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This was srsly one of the best Thai dishes I ever made. You need to come over and try it. Now. I miss you. If I have to go more than another month Allie-free, I am going to explode and take out half of Toronto.

P.S. Save the cheerleader, save Toronto.
From: lifein2x3
2007-01-07 05:45 am (UTC)

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I was just thinking this evening, as I was making pad-thai-from-a-box, that ironchefseb hasn't made an appearance lately. Do you have a good pad thai recipe?
[User Picture]From: vorpal
2007-01-07 06:42 am (UTC)

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I have a fantastic Pad Thai recipe right here:

Pad Thai

This one doesn't have shrimp in it since I'm not a shrimp fan, but I doubled up on the chicken to compensate for that. If you like shrimp, you could cut the chicken in half and use shrimp for the other half, although I'd probably recommend cooking the shrimp a bit less than the chicken... add it just a moment before the egg. Jeff and I are both super-crazy about this recipe, which is easy to make. It doesn't have that neon-pink look of many restaurant pad thais (due to the ketchup, I suspect), and it is soooo good. If you try it, let me know! I would love to hear how you like it!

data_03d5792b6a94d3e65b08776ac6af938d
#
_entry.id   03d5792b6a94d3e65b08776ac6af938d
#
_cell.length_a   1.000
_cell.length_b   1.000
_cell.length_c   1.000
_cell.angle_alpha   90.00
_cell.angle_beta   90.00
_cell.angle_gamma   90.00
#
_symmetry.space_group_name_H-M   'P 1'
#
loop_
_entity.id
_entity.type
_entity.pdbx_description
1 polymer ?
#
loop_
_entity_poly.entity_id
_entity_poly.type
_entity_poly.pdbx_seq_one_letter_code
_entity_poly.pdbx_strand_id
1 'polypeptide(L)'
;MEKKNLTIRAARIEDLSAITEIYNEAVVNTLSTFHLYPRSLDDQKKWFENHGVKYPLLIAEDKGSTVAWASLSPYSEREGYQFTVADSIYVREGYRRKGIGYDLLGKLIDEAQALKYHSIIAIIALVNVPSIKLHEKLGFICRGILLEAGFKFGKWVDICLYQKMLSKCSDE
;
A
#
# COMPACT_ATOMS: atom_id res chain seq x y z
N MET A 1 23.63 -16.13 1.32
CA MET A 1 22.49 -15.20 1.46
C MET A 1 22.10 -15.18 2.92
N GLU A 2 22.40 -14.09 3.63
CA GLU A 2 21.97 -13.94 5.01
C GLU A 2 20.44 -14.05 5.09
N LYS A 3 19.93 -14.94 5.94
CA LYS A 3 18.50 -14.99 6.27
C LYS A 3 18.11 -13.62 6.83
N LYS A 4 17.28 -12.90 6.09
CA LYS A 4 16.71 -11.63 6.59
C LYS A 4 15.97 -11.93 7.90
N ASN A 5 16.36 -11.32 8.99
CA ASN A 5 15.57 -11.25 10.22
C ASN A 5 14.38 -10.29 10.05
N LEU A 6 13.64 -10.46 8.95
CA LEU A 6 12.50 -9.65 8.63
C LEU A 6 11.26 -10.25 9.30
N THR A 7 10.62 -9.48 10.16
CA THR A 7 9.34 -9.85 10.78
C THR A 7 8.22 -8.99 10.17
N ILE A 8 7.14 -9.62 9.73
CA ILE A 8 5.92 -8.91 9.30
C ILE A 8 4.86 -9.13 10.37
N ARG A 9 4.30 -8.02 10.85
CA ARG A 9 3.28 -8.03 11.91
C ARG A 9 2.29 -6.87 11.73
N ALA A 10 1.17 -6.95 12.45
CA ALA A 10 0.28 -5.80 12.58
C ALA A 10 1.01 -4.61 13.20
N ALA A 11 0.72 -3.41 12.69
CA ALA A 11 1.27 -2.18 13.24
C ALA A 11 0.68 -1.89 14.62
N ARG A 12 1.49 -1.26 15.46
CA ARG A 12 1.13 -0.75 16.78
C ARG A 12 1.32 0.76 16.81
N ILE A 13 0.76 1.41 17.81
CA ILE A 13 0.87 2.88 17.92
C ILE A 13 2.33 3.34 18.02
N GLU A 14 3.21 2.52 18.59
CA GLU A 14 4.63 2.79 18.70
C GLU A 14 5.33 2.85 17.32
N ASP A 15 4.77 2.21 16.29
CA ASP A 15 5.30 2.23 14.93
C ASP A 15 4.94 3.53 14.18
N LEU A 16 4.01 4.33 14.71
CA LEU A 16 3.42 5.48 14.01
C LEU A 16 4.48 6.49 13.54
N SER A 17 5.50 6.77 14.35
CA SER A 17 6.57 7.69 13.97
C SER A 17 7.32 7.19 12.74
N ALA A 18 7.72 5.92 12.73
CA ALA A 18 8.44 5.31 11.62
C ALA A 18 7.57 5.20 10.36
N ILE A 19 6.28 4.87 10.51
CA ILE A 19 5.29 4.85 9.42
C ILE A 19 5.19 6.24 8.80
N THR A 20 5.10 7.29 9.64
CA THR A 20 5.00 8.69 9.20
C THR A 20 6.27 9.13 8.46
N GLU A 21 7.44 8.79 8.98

From: lifein2x3
2007-01-07 07:39 am (UTC)

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Word, yo. I've found a pretty decent pad thai "chicken helper" kind of pre-packaged thingy that seems to work well (all they give you is the paste and rice noodles, you have to do the rest of it, like peanuts, bean sprouts, etc.)

I actually made that with bay scallops the other night, and it was delicious.

Your recipe sounds just as easy, and has the advantage of being adjustable.

My next culinary trick is going to be sushi.
[User Picture]From: sophistikat
2007-01-07 06:53 am (UTC)